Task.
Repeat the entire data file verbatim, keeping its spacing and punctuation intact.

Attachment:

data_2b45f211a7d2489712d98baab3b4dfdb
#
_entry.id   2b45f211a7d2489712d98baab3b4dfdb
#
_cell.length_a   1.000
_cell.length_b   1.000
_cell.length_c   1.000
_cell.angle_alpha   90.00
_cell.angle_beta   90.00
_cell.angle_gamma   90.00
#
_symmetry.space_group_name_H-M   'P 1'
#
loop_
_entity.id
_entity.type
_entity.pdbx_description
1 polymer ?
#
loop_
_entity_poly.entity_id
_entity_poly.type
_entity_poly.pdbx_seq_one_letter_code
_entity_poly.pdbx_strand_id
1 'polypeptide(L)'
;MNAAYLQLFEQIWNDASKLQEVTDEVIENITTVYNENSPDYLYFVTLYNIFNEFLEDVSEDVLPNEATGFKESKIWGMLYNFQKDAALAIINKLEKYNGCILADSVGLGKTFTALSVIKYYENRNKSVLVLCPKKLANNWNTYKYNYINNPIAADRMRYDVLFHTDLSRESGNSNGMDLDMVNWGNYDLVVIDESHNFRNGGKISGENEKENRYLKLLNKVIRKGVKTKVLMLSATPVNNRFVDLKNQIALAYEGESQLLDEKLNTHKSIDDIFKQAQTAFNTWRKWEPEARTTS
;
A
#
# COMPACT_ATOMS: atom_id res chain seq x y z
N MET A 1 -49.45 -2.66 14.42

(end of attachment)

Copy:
data_2b45f211a7d2489712d98baab3b4dfdb
#
_entry.id   2b45f211a7d2489712d98baab3b4dfdb
#
_cell.length_a   1.000
_cell.length_b   1.000
_cell.length_c   1.000
_cell.angle_alpha   90.00
_cell.angle_beta   90.00
_cell.angle_gamma   90.00
#
_symmetry.space_group_name_H-M   'P 1'
#
loop_
_entity.id
_entity.type
_entity.pdbx_description
1 polymer ?
#
loop_
_entity_poly.entity_id
_entity_poly.type
_entity_poly.pdbx_seq_one_letter_code
_entity_poly.pdbx_strand_id
1 'polypeptide(L)'
;MNAAYLQLFEQIWNDASKLQEVTDEVIENITTVYNENSPDYLYFVTLYNIFNEFLEDVSEDVLPNEATGFKESKIWGMLYNFQKDAALAIINKLEKYNGCILADSVGLGKTFTALSVIKYYENRNKSVLVLCPKKLANNWNTYKYNYINNPIAADRMRYDVLFHTDLSRESGNSNGMDLDMVNWGNYDLVVIDESHNFRNGGKISGENEKENRYLKLLNKVIRKGVKTKVLMLSATPVNNRFVDLKNQIALAYEGESQLLDEKLNTHKSIDDIFKQAQTAFNTWRKWEPEARTTS
;
A
#
# COMPACT_ATOMS: atom_id res chain seq x y z
N MET A 1 -49.45 -2.66 14.42